By: Meghan Pound and Laura Wassmuth

The House and Senate both passed Senate Bill 19-234 and it is awaiting Governor Polis’s signature. Assuming the governor signs the bill, it will re-enact Colorado’s Professional Review Act, C.R.S. § 12-36.5-101, et seq. If signed, the revised statute with take effect August 2, 2019, and it will sunset again on September 1, 2030.

Entities conducting professional review need to consider these revisions in evaluating the confidentiality of documents contained in professional review files. Currently, in Colorado, the “records” of an authorized entity, its professional review committee, and its governing board are not subject to subpoena or discovery and are not admissible in any civil suit. C.R.S. § 12-36.5-104 (10)(a). This general grant of confidentiality to professional review records remains unaltered with respect to most records “arising from any activities of a professional review committee.”  C.R.S. § 12-36.5-102(7)(a). Nevertheless, the revised Professional Review Act contains five significant changes.

First, the revised statute defines a category of documents that are designated as “original source materials”. Original source materials are defined as:

  • materials that are prepared in the ordinary course of business
  • are not otherwise privileged or confidential; and
  • contain “factual information relating solely to the individual patient in interest in a civil action”

C.R.S. § 12-36.5-102 (5.5). The statute excludes certain documents from the definition of “records arising from professional review activity”, specifically “incident reports prepared in the ordinary course of business” and “relevant hospital or facility policies, procedures and protocols, or other original source documents”. C.R.S. § 12-36.5-102 (7)(b). These documents will therefore need to be considered in the process of identification of original source materials, as described below.

Second, original source materials may be subject to discovery or subpoena from a hospital or other entity engaged in professional review activities provided that the materials are relevant to an individual patient whose care is the subject of a civil lawsuit and the documents are otherwise not available. Specifically, the bill provides:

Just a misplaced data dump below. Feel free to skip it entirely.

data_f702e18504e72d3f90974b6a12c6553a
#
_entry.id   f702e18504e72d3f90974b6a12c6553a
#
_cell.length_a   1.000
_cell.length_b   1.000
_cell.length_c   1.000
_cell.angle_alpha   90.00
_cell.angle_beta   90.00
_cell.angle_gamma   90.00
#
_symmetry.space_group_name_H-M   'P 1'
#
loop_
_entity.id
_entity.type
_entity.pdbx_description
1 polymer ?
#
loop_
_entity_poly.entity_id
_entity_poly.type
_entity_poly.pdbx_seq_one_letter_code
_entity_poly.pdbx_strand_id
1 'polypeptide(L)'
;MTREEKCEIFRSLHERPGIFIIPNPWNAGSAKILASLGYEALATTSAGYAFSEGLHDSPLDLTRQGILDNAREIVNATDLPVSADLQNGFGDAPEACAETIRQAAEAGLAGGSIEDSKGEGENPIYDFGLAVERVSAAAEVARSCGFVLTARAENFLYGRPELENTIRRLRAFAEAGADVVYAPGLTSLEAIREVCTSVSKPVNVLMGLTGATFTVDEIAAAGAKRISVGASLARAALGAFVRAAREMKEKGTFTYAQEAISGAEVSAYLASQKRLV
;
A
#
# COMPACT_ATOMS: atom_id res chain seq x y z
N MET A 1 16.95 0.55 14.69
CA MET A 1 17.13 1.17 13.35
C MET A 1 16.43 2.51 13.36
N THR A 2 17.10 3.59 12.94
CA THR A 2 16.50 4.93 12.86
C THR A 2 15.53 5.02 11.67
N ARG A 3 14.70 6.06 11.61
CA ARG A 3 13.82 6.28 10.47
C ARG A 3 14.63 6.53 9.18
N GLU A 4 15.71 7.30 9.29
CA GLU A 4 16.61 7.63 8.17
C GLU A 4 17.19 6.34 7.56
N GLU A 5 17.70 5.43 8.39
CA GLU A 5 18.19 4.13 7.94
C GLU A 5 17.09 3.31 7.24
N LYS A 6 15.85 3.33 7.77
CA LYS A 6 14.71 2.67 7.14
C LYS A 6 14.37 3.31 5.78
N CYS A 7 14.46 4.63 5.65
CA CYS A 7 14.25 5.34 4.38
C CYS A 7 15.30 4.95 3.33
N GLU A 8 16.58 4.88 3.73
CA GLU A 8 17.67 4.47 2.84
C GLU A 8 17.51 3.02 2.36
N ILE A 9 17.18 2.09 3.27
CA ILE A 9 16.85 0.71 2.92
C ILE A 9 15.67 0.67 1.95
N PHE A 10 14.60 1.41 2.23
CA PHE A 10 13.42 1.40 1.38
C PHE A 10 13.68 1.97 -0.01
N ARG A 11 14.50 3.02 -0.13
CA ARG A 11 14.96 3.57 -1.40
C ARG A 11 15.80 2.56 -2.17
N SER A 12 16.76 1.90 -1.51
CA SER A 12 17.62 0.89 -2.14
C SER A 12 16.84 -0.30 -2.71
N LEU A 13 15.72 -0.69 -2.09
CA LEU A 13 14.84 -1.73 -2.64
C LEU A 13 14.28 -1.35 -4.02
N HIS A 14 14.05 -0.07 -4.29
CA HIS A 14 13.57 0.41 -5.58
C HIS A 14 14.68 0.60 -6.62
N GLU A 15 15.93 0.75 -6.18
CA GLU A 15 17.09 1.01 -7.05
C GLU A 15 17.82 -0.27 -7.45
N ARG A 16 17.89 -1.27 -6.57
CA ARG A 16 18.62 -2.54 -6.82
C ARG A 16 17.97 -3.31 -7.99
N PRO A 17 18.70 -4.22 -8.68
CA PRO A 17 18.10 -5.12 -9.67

• upon request or subpoena for original source documents, the entity shall “provide a log of all original source documents contained in its professional review files”;
  • “original source documents” are generally subject to subpoena or discovery only from the original sources, however,
  • if the “original source documents” are not produced by the original source, then an “individual patient in interest in a civil action” may subpoena or seek discovery of the original source documents directly from an authorized entity’s professional review committee, and
  • “original source documents” are not protected from subpoena, discovery or use in any civil action merely because they were considered by or presented to a professional review committee.

Third, the bill revises registration and reporting requirements for professional review committees, making changes to C.R.S. § 12-36.5-104.6. The new statute:

  • requires an annual update, to the Colorado Division of Professions and Occupations, by each governing board that establishes or uses one or more professional review committees;
  • requires a report as to whether the governing board is currently engaged in professional review activity, or intends to engage in professional review activity in the future;
  • clarifies that even though the Division issues reports where the reporting governing board will remain anonymous, the identity of the governing board may be known to the division; and
  • requires the Division to adopt rules to determine the de-identified information which must be reported and to establish a process to remove entities from the registry if the reporting is no longer required.

Fourth, the bill contains a provision encouraging hospitals to “appoint a consumer to serve as a nonvoting member” of the hospital’s professional review committee. This is a recommendation and not a requirement. If a hospital elects to appoint a consumer in this role, the individual is subject to the hospital’s conflict of interest policies and must enter into a confidentiality agreement that complies with HIPAA nondisclosure requirements. C.R.S. § 12-36.5-104.

Fifth, the bill disposes of a prior requirement that after a fair hearing, a professional review committee must report its recommendations to the state licensing board. This revision eliminates pre-existing confusion regarding when an entity, and who within the entity, should report any final adverse action taken against a provider’s privileges to the appropriate licensing board.

Keeping these changes in mind, professional review committees should review their procedures as well as the way they maintain their professional review files. The re-enactment should prompt professional review committees to adopt policies regarding how to identify and label “original source materials”.

Please don’t hesitate to call us should you have any questions or need assistance developing new policies and procedures to remain in compliance with the Act’s requirements.